Why the Next Generation of Satellites Needs to Be More Survivable

Why the Next Generation of Satellites Needs to Be More Survivable

Networks of satellites will need to be hardened and dispersed to protect against enemy attacks that could degrade space operations.

The Air Force’s focus on space operations is centered on designing weapons needed to destroy incoming enemy intercontinental ballistic missiles, building new generations of lower-orbit satellites, and exploring a new generation of weapons to function beyond the earth’s atmosphere.

Future technologies could include space drones, lasers for missile defense, or satellite-fired weapons. Other focuses include space-based sensors to monitor the land, air, and sea domains. Space technologies can support traditional military operations, but new space capabilities also require support of their own.

Secretary of the Air Force Frank Kendall said at the Air Force Association Symposium that space-based systems need to be hardened to protect them in the event of a conflict.

“The simple fact is that the U.S. cannot project power successfully unless our space-based services are resilient enough to endure while under attack,” Kendall said. “Equally true, our terrestrial forces, Joint and Combined, cannot survive and perform their missions if our adversary’s space-based operational support systems, especially targeting systems, are allowed to operate with impunity.”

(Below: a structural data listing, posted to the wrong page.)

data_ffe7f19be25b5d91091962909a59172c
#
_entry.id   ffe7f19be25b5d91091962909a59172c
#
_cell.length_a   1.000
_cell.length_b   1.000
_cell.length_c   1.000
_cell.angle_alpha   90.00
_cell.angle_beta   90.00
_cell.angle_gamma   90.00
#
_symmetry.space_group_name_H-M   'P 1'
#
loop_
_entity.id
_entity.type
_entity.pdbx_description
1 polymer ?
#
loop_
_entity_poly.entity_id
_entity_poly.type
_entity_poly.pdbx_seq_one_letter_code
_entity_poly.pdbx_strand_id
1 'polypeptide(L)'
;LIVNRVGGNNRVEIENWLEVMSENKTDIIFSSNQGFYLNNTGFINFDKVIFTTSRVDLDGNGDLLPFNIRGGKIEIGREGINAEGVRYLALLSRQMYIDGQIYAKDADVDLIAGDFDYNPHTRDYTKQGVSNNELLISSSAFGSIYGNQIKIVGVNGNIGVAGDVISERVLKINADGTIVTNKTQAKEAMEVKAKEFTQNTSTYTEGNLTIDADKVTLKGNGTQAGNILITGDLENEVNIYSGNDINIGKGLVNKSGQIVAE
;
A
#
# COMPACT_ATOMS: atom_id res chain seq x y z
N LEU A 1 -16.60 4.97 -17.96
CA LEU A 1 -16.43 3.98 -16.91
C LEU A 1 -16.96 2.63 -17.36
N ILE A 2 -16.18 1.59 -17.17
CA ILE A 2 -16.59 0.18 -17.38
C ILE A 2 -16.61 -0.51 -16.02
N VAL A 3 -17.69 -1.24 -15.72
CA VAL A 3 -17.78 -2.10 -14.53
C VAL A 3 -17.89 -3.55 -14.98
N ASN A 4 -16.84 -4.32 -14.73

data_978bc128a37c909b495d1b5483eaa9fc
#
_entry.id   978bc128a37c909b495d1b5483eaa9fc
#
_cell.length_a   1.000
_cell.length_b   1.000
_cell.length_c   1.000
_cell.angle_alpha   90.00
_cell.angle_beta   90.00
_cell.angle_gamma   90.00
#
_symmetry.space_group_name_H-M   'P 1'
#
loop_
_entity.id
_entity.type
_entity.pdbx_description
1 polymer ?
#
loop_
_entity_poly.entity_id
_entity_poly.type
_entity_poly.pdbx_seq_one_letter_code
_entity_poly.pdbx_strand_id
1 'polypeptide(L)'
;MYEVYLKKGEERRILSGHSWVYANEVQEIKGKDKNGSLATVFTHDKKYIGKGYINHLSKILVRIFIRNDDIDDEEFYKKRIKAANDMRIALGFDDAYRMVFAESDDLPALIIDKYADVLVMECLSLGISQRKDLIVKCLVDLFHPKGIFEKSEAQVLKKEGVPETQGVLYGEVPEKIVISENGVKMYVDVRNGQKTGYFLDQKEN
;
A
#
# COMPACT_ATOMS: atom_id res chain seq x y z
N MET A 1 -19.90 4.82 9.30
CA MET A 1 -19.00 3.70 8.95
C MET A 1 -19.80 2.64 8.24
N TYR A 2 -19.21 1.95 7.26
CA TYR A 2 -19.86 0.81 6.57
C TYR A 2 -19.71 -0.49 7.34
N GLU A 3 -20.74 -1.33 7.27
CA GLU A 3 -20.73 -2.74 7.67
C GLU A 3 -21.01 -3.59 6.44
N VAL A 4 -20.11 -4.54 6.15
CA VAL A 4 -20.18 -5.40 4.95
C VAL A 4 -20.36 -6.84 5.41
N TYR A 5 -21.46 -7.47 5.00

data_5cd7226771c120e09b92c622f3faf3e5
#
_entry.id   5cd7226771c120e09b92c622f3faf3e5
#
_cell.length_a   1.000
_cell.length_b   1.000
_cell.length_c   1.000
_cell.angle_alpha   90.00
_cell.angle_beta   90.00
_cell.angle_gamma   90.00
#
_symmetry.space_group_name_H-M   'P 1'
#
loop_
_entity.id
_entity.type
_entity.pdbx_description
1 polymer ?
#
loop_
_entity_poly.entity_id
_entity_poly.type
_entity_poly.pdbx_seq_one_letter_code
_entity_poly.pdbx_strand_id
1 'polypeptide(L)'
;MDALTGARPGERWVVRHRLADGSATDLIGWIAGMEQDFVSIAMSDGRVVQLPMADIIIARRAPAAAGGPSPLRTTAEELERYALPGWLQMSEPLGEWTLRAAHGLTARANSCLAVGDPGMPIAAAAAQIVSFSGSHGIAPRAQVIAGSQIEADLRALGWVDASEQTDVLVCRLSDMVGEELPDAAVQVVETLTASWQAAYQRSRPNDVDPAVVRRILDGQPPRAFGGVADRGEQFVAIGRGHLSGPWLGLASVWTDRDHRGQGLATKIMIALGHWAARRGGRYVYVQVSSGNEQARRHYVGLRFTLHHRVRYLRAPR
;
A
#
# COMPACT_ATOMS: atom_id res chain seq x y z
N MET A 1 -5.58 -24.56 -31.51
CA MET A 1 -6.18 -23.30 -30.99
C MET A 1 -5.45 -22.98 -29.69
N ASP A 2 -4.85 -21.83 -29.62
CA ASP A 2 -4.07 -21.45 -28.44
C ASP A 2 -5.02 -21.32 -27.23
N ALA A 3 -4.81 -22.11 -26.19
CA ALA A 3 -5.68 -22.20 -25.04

The addition of hundreds of new medium and low Earth orbit satellites enables greater degrees of connectivity between separate radar apertures. The satellites can help establish a continuous track on elusive targets such as incoming hypersonic missiles. 

With hardened networks and built-in redundancy, new constellations of satellites can network with geosynchronous satellites to create an integrated web. But older American satellites won’t be able to keep pace with new threats, Kendall said.

“While I applaud the assistance the Congress has provided this year, we are still limited in our ability to shift resources away from legacy platforms we need to retire to free up funds for modernization,” he said. “… We have a Space Force that inherited a set of systems designed for an era when we could operate in space with impunity.”

Making systems in space survivable means a mix of new technologies and tactics to allow space weapons and platforms to operate when under attack. Dispersing space systems can allow for continued operations if one satellite or system is destroyed or disabled. 

Hardening the networks themselves is also necessary. This can include building in cyber resiliency early in the developmental process along with anti-jamming technologies to ensure information can still be transferred when attacks occur.  

Kris Osborn is the Defense Editor for the National Interest. Osborn previously served at the Pentagon as a Highly Qualified Expert with the Office of the Assistant Secretary of the Army—Acquisition, Logistics & Technology. Osborn has also worked as an anchor and on-air military specialist at national TV networks. He has appeared as a guest military expert on Fox News, MSNBC, The Military Channel, and The History Channel. He also has a Master's Degree in Comparative Literature from Columbia University.

Image: Reuters.